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Men At Arms

Regular Price $17.99

Regular Price $17.99

This item is a preorder. Your payment method will be charged immediately, and the product is expected to ship on or around December 11, 2012. This date is subject to change due to shipping delays beyond our control.

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On Sale

Dec 11, 2012

Page Count

336 Pages

ISBN-13

9780316216586

Description

“An eminently readable comedy of modern war” (New York Times), Men at Arms is the first novel in Evelyn Waugh’s brilliant Sword of Honor trilogy.

Guy Crouchback, determined to get into the war, takes a commission in the Royal Corps of Halberdiers. His spirits high, he sees all the trimmings but none of the action. And his first campaign, an abortive affair on the West African coastline, ends with an escapade that seriously blots his Halberdier copybook.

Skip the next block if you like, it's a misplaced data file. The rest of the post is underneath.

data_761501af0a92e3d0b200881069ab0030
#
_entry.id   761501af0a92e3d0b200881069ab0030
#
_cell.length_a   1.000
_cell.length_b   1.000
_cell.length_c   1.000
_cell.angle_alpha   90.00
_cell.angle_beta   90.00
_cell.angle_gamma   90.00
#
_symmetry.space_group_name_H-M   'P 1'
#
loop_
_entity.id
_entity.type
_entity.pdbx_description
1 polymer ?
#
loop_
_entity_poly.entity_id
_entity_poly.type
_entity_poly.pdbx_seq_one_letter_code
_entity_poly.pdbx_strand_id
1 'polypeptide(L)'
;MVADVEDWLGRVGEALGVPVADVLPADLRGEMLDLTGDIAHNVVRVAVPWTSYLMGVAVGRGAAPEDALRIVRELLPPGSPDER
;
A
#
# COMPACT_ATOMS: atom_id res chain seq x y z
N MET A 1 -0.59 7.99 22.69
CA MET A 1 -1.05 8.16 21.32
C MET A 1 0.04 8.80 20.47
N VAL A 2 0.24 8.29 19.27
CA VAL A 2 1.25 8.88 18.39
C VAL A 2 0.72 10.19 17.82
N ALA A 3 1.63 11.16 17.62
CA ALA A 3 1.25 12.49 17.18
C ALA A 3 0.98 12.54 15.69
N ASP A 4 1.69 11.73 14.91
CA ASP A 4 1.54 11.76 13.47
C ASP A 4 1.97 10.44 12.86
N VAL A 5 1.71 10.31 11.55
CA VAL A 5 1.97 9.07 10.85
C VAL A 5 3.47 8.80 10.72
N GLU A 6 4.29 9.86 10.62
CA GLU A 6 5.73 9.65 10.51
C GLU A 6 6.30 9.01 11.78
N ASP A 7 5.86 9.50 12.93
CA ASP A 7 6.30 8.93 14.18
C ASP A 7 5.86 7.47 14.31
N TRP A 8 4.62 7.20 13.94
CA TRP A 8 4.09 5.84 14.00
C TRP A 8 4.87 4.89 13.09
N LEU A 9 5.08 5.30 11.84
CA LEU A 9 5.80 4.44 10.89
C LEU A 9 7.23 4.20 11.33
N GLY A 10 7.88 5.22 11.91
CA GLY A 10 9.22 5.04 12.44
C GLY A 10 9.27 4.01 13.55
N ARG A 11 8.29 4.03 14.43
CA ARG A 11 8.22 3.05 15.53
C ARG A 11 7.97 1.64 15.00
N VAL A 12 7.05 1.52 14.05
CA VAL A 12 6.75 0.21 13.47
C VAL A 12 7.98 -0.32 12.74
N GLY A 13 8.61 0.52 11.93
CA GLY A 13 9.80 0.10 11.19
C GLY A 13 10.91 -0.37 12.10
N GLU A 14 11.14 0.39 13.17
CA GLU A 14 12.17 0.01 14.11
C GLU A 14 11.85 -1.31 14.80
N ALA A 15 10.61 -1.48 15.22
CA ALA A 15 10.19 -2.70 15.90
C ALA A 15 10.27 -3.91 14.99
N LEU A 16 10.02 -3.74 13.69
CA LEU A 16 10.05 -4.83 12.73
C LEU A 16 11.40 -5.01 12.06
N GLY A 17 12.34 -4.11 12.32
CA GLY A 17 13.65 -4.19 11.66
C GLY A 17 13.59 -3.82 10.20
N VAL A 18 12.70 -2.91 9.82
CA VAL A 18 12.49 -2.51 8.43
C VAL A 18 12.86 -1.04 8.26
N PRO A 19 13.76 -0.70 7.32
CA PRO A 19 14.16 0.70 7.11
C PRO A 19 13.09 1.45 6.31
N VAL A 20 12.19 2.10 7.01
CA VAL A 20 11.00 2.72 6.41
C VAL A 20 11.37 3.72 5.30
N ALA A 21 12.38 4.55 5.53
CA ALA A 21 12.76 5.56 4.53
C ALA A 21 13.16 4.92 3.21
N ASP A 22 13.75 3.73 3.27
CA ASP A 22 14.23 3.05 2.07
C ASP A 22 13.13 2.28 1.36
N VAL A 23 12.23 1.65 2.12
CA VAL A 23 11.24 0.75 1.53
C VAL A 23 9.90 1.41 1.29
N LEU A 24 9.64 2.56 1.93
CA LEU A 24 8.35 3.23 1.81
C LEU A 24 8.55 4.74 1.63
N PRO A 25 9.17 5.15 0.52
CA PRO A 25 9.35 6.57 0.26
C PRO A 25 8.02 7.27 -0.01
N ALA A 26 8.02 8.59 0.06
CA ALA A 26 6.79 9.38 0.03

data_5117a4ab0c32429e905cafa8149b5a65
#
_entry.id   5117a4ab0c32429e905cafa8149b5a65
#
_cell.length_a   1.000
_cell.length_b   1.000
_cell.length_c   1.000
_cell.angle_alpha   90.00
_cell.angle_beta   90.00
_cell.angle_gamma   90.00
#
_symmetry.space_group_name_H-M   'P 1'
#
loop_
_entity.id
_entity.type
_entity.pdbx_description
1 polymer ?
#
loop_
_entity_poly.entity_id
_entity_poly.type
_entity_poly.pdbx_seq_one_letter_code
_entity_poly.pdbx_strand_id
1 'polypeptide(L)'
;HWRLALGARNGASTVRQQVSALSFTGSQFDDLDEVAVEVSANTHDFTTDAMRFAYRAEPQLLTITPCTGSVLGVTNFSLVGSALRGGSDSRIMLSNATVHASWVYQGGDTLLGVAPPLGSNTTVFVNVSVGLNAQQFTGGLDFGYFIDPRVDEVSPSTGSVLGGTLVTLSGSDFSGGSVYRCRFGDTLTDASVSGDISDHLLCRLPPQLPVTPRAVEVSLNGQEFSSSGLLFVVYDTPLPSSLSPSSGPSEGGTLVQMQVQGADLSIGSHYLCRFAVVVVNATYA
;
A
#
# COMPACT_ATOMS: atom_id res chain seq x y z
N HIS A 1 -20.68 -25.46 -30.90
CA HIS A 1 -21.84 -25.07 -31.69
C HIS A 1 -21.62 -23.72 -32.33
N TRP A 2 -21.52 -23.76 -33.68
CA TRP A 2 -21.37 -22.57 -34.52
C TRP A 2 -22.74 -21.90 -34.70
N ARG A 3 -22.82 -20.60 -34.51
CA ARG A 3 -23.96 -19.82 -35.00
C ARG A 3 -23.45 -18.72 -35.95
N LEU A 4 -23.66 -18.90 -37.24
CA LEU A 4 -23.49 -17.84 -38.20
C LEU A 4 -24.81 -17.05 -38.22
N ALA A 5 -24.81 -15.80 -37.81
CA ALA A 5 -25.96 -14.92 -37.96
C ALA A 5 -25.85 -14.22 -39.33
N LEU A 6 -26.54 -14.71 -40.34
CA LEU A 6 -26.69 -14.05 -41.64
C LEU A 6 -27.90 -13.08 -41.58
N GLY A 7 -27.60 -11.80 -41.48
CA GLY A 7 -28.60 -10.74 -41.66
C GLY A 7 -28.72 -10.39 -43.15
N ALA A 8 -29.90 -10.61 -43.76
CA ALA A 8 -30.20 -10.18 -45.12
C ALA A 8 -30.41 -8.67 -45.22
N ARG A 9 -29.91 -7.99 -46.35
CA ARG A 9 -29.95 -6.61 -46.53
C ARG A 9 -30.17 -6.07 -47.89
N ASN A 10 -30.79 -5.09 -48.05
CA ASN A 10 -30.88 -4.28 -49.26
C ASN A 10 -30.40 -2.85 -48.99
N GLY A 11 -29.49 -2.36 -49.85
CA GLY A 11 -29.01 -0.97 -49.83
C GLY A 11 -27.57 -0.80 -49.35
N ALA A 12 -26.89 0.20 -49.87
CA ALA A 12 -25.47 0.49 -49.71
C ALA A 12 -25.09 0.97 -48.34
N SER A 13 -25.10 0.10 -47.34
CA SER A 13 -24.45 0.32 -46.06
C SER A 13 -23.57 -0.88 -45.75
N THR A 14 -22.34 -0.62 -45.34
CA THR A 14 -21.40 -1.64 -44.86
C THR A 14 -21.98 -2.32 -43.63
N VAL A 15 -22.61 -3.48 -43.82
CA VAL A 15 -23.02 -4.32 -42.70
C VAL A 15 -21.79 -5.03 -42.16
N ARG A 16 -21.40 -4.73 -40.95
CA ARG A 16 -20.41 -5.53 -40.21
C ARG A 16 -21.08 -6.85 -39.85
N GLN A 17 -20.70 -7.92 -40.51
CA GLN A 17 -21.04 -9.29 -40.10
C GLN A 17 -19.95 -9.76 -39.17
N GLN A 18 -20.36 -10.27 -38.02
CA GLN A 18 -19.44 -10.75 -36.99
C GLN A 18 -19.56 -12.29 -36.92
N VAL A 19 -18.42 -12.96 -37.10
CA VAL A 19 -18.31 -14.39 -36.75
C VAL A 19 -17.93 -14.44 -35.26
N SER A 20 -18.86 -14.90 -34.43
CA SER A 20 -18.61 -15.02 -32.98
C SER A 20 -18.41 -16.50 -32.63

Men at Arms is the first novel in Waugh’s brilliant Sword of Honor trilogy recording the tumultuous wartime adventures of Guy Crouchback (“the finest work of fiction in English to emerge from World War II” —Atlantic Monthly), which also comprises Officers and Gentlemen and Unconditional Surrender.

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Praise

"Highly entertaining."—Atlantic Monthly
"An eminently readable comedy of modern war...frequently hilarious, sometimes touching."—Alice Morris, New York Times
"Reading Men at Arms is like hearing a full keyboard used by a pianist who has hitherto confined himself to a single octave. Waugh is fully alive to the fact that no modern war is just a soldier's war. The drawing rooms, kitchens, and clubs of the home front interest him just as much as the barracks and the tents....To Waugh--and to the reader, after Waugh has waved his magic wand of characterization--mediocrity seems not only a human condition but a fascinating one."—TIME
"A highly entertaining novel about some of the preposterious experiences of the Second World War....Men at Arms has none of the ponderous detail, none of the piled-on brutality, which have made so many war books a heavy burden. Waugh's sharp wit and sure touch of satire are always at work."—Edward Weeks, Atlantic Monthly
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